Cooking with Coconut Oil The Saturated Fat That's Good for You (Really!)

While coconut trees might not grow in your neighborhood, they do so in abundance in tropical regions. And coconut oil, packed full of good saturated fats, has been used for thousands of years as an external beauty product and an internal medicine.

Saturated fats are essential to living a long, healthy life. According to Teya Skae, author and founder of Empowered Living health and life coaching, “Saturated fatty acids give our cells structural integrity [and they] are needed for the proper utilization of omega-3 essential fatty acids, because omega-3s are better retained in the tissues when the diet is rich in saturated fats.”   In the modern American diet, however, saturated fats most commonly come from animal sources—cream, eggs, meat, cheese, butter and poultry. Unfortunately, the ecological implications of a diet heavily reliant upon animals is not only bleak for our individual health, but also incredibly draining on the planet. Kerrie K. Saunders, author of The Vegan Diet as Chronic Disease Prevention: Evidence Supporting the Four New Food Groups (Lantern Books), writes, “Raising animals for food is by far the greatest consumer and polluter of fresh water on the planet, draining off 60% of our continent’s entire fresh water supply.”  Now more than ever our dietary choices have huge sociological and ecological implications, and as the toxins in our external environment increase, we must protect our bodies with the foods we eat.

The Functional Food

Dr. Ryan Shelton of Whole Body Health medical clinic in Overland Park, Kansas, is a proponent of coconut oil for the following reasons: “It is a functional food,” he says. “That is, it is a food that can have powerful medicinal properties if used appropriately. The complex mixture of lipids (fats) found in coconut oil have proven health benefits.  They can serve to increase metabolism and thus assist with energy and weight loss. They can decrease Lipoprotein(a), which is important for cardiovascular disease. They can help protect the liver against damage from alcohol, drugs and other environmental toxins.”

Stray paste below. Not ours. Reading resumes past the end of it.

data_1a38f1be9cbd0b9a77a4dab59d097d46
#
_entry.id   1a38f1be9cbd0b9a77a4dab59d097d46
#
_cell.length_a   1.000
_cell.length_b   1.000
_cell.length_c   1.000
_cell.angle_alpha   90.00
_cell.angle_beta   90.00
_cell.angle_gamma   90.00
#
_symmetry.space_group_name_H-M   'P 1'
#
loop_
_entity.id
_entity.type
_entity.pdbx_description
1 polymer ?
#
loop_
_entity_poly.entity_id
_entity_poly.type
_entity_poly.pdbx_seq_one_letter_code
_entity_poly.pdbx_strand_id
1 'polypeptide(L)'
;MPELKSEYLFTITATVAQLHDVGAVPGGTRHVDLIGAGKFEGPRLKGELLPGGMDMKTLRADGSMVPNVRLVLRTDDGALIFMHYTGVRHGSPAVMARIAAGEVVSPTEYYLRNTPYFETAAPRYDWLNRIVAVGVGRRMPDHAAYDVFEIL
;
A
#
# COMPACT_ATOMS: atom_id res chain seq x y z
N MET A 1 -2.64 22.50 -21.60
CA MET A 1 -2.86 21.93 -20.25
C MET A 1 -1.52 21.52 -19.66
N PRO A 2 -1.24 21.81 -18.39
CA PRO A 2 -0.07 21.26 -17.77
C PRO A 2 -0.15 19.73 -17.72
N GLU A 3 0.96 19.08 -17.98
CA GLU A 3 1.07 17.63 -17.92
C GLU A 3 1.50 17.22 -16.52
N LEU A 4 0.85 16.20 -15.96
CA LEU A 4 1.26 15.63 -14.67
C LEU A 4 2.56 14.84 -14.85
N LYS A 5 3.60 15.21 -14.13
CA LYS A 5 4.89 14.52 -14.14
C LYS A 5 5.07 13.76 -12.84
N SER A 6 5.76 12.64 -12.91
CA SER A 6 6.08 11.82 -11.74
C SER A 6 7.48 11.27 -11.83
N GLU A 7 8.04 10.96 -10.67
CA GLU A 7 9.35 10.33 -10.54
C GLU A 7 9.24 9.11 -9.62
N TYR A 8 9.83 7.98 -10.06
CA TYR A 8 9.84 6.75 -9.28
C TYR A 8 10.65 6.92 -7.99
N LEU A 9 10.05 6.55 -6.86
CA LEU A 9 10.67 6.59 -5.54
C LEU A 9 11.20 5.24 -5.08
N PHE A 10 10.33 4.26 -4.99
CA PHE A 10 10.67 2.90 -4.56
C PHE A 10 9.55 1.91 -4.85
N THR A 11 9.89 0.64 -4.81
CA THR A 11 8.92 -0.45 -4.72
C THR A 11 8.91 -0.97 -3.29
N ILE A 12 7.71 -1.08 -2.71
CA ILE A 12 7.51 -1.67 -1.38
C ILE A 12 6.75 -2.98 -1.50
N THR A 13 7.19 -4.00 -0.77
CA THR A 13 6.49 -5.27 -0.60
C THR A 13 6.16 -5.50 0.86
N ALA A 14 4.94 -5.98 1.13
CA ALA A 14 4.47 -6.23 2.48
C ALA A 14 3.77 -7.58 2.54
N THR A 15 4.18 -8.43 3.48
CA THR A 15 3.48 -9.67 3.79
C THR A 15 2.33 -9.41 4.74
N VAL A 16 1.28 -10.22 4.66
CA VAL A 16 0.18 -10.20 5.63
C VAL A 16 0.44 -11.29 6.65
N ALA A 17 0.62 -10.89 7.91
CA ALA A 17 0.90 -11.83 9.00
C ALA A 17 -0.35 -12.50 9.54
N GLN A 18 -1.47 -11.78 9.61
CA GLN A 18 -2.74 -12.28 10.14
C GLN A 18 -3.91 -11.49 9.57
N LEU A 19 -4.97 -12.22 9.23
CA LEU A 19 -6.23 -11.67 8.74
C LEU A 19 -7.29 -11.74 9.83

Using even the healthiest organic vegetable oils (including olive oil) in baking and frying creates cell-damaging free radicals because all vegetable oils oxidize, or combine with oxygen, especially when heated. Organic virgin coconut oil resists oxidation, even at high temperatures.

coconut oil

Says Dr. Shelton: “The mixture of saturated fats in coconut milk is difficult to oxidize under normal circumstances, making it an ideal fat with which to cook.”

In addition, nearly 50% of the fatty acid in natural coconut oil is lauric acid, which converts to the fatty acid monolaurin in the body. Lauric acid has adverse effects on a variety of microorganisms including bacteria, yeast, fungi and certain highly-resistant viruses. It destroys the lipid membrane of en-veloped viruses like HIV, measles, herpes simplex virus and influenza. Coconut oil also contains caprylic acid and capric acid, both natural antifungals known to fight yeast overgrowth.

When purchasing coconut oil, be sure to buy only virgin organic oil. Avoid refined oil, as it is sometimes hydrogenated, meaning that high heat has been used in the refining process, destroying many essential nutrients.

Here are just a few ways you can add coconut oil to your diet:

  1. Coconut milk is a great base for smoothies. Blend one banana, one cup coconut milk and one cup orange juice. Substitute the banana for 1⁄2 cup fresh pineapple for a different taste, or simply blend one can coconut milk with a half can of water and 2 tbsp. honey for a refreshing afternoon drink.

2. Whenever you stir-fry, use coconut oil for a tropical, healthy flavor.

3. As a substitute for butter, have multigrain toast in the morning with coconut oil which melts nicely on the warm bread) and organic jam.

4. In salad dressing, you may want to try using equal parts coconut oil and olive oil. A simple, nutritious combo includes: 1⁄4 cup red wine vinegar, 1⁄2 cup coconut oil, 1⁄2 cup olive oil, sea salt and fresh herbs to taste. (These may include garlic, thyme, herbs de province, oregano, etc.)

5. Add coconut milk to tea and coffee as a substitute for milk or cream. You can also try adding a teaspoon or two to warm cider or hot chocolate.

6. For a creative dipping oil, mix 31⁄2 tbsp. coconut oil, 2 tbsp. diced onion, 1 tbsp. diced garlic, 1⁄2 tsp. basil, 1⁄2 tsp. oregano, 1⁄4 tsp. paprika, 1⁄4 tsp. salt and 1⁄8 tsp. cayenne pepper. Combine all the ingredients in a saucepan and heat until the mixture begins to simmer. Turn off the heat and let cool.